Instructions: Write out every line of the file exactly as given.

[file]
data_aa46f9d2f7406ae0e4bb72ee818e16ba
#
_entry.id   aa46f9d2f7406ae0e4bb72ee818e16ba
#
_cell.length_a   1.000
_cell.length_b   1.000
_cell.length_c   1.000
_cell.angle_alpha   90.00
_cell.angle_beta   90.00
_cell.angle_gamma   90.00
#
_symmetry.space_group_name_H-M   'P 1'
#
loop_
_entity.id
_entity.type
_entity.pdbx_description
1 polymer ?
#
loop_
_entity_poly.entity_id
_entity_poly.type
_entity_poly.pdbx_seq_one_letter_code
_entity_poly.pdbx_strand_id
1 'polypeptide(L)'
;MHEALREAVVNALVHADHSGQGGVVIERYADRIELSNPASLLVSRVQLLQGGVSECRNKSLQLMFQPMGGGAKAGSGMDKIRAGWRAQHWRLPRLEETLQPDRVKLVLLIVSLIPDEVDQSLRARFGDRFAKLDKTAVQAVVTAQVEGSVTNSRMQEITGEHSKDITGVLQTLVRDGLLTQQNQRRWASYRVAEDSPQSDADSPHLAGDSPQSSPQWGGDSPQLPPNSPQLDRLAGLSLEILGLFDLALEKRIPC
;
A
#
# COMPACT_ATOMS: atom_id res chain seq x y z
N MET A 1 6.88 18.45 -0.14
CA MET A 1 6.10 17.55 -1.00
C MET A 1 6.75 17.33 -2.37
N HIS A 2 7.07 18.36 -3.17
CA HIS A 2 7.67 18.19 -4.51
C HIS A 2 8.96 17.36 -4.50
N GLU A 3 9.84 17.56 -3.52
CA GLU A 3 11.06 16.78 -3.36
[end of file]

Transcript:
data_aa46f9d2f7406ae0e4bb72ee818e16ba
#
_entry.id   aa46f9d2f7406ae0e4bb72ee818e16ba
#
_cell.length_a   1.000
_cell.length_b   1.000
_cell.length_c   1.000
_cell.angle_alpha   90.00
_cell.angle_beta   90.00
_cell.angle_gamma   90.00
#
_symmetry.space_group_name_H-M   'P 1'
#
loop_
_entity.id
_entity.type
_entity.pdbx_description
1 polymer ?
#
loop_
_entity_poly.entity_id
_entity_poly.type
_entity_poly.pdbx_seq_one_letter_code
_entity_poly.pdbx_strand_id
1 'polypeptide(L)'
;MHEALREAVVNALVHADHSGQGGVVIERYADRIELSNPASLLVSRVQLLQGGVSECRNKSLQLMFQPMGGGAKAGSGMDKIRAGWRAQHWRLPRLEETLQPDRVKLVLLIVSLIPDEVDQSLRARFGDRFAKLDKTAVQAVVTAQVEGSVTNSRMQEITGEHSKDITGVLQTLVRDGLLTQQNQRRWASYRVAEDSPQSDADSPHLAGDSPQSSPQWGGDSPQLPPNSPQLDRLAGLSLEILGLFDLALEKRIPC
;
A
#
# COMPACT_ATOMS: atom_id res chain seq x y z
N MET A 1 6.88 18.45 -0.14
CA MET A 1 6.10 17.55 -1.00
C MET A 1 6.75 17.33 -2.37
N HIS A 2 7.07 18.36 -3.17
CA HIS A 2 7.67 18.19 -4.51
C HIS A 2 8.96 17.36 -4.50
N GLU A 3 9.84 17.56 -3.52
CA GLU A 3 11.06 16.78 -3.36